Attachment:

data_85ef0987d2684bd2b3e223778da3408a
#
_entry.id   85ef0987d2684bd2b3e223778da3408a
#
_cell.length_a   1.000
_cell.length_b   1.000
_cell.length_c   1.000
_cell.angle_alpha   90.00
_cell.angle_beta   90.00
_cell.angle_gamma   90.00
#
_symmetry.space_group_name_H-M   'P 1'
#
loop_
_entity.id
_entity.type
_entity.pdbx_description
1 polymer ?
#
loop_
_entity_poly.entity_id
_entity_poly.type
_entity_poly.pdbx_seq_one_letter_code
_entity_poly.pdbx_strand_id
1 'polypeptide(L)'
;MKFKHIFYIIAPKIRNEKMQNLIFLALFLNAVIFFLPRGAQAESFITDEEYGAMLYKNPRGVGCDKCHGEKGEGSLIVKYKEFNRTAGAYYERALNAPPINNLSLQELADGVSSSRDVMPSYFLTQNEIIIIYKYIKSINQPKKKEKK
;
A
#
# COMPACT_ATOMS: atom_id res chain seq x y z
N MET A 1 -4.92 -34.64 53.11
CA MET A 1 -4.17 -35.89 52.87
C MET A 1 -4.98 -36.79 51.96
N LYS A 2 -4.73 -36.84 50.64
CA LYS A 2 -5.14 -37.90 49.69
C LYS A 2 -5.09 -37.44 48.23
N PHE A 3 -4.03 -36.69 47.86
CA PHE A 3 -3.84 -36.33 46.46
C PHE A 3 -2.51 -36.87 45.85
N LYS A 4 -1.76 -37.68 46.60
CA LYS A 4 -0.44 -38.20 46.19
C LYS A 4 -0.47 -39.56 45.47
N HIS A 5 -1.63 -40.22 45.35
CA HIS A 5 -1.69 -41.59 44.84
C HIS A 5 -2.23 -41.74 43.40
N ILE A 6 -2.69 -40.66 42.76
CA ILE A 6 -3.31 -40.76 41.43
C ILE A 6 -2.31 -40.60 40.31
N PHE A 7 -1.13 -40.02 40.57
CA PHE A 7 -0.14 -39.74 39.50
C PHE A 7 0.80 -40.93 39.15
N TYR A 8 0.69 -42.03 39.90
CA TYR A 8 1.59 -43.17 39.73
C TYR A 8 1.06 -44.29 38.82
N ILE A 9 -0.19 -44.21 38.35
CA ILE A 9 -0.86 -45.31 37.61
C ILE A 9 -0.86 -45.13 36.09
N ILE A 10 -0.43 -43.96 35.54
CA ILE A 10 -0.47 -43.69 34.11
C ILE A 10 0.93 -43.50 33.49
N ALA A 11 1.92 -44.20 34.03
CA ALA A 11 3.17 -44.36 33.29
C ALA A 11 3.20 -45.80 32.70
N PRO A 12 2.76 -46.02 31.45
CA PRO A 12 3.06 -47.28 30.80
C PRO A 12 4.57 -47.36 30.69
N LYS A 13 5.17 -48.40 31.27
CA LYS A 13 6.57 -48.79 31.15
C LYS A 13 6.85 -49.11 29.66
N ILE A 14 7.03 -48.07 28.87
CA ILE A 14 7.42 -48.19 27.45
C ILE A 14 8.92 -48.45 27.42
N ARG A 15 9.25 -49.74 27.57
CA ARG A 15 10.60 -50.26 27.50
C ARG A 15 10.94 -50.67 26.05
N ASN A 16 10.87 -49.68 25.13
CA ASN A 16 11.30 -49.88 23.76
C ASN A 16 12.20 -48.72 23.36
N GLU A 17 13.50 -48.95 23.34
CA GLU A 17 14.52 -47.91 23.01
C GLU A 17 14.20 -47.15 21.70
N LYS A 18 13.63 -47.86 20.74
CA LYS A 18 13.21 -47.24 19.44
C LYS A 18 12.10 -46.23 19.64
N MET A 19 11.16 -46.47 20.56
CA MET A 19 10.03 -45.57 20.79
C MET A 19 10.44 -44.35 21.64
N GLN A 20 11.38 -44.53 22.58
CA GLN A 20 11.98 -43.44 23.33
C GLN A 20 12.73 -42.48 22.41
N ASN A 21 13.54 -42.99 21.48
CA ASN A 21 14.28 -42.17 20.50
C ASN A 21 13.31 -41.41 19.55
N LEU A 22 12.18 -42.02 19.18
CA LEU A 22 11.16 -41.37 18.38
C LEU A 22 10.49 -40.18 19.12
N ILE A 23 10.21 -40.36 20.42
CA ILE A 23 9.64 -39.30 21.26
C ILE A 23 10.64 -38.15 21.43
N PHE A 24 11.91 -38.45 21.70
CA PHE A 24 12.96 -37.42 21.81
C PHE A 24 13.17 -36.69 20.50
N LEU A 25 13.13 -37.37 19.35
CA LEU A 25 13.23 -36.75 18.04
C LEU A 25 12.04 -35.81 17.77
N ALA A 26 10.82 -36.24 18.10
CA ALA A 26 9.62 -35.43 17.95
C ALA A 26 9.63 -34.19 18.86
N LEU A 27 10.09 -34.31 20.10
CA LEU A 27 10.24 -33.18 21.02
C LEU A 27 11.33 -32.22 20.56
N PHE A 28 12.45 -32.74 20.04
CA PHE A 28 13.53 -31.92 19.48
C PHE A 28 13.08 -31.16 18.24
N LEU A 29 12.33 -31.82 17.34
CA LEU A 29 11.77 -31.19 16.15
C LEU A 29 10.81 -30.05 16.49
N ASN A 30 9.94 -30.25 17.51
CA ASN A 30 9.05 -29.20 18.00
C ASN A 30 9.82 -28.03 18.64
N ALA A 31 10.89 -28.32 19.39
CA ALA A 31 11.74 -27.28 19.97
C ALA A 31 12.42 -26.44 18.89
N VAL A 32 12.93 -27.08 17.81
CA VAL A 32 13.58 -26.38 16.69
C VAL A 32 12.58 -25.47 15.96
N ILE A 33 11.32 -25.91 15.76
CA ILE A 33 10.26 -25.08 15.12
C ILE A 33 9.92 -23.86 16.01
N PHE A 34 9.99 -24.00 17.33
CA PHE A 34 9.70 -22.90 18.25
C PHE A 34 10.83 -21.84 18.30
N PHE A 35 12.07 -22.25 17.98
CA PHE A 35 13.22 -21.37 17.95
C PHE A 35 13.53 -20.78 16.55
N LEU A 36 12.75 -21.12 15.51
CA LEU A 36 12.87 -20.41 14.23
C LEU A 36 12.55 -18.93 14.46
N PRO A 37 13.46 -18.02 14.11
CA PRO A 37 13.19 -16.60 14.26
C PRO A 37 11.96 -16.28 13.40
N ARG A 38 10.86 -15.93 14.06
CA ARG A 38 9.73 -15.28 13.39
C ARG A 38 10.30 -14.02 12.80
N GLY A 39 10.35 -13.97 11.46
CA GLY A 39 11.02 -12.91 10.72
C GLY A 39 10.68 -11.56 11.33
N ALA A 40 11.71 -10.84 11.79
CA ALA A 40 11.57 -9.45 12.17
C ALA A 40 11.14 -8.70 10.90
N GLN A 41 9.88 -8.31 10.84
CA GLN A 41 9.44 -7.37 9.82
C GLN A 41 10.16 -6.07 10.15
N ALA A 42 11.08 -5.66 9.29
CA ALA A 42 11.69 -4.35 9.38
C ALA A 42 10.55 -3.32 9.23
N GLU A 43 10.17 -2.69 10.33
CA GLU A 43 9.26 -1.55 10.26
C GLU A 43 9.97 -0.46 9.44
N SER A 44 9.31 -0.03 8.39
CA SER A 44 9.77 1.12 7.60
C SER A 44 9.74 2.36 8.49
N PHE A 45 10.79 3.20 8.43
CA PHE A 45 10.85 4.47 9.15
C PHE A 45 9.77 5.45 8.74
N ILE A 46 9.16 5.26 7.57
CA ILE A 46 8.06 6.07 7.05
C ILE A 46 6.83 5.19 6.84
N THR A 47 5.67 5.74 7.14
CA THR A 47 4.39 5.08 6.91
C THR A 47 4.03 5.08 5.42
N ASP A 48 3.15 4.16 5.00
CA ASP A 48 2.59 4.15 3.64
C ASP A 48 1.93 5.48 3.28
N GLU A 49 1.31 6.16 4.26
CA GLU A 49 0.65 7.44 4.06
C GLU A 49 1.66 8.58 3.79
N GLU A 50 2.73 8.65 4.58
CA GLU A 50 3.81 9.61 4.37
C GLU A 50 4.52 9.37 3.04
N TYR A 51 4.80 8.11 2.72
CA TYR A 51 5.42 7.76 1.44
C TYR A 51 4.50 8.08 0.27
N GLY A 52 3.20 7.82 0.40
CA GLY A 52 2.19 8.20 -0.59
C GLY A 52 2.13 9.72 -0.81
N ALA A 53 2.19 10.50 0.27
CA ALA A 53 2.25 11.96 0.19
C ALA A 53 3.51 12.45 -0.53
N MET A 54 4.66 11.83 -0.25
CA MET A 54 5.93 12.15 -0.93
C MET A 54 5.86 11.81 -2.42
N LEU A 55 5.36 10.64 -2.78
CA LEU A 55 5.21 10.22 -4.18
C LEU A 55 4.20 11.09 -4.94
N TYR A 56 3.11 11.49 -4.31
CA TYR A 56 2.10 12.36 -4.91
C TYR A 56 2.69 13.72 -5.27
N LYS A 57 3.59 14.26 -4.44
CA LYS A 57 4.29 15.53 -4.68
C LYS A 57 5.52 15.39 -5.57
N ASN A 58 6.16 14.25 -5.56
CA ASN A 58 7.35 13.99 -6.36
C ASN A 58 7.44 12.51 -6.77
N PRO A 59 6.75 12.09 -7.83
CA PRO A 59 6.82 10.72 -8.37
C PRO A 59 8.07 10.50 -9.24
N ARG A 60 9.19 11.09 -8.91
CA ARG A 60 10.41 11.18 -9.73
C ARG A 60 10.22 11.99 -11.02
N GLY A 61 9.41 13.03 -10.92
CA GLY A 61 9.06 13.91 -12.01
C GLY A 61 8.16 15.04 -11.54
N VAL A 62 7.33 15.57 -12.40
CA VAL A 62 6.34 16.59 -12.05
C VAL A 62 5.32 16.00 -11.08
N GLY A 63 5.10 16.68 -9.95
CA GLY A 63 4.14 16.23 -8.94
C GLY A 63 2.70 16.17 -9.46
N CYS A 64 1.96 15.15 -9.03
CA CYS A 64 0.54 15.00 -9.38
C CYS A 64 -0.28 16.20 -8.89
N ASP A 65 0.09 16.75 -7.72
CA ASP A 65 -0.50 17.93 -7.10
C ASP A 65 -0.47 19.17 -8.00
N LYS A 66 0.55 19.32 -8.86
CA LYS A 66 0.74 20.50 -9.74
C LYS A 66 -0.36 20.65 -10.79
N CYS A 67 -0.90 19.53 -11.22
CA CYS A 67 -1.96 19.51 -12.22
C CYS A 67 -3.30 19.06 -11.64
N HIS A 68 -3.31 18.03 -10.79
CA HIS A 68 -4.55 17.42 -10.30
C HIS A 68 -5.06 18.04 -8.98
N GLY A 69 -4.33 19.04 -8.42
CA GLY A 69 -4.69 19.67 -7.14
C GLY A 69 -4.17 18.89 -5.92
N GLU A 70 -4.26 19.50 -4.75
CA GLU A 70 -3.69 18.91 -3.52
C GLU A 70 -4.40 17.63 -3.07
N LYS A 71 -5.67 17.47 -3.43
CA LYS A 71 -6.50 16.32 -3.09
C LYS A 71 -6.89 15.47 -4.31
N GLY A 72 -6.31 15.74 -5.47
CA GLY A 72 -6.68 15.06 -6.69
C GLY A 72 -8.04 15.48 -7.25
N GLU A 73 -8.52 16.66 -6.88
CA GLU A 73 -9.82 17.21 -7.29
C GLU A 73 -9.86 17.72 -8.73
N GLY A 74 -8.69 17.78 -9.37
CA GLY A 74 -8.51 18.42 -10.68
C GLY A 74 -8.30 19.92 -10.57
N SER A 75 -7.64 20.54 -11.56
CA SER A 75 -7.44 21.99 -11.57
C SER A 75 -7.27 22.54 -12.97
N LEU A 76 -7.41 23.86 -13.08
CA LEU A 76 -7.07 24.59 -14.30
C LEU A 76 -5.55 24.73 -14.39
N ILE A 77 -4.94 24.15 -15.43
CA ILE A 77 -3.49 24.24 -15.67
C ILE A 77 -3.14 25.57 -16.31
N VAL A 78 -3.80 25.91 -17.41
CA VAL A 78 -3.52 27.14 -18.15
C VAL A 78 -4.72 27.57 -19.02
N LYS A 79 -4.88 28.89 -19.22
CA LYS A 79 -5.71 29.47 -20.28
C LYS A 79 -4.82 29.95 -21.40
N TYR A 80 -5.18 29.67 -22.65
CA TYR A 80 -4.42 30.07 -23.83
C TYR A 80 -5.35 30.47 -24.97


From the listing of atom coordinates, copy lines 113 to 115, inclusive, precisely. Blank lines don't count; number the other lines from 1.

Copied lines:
CA PHE A 28 13.53 -31.92 19.48
C PHE A 28 13.08 -31.16 18.24
N LEU A 29 12.33 -31.82 17.34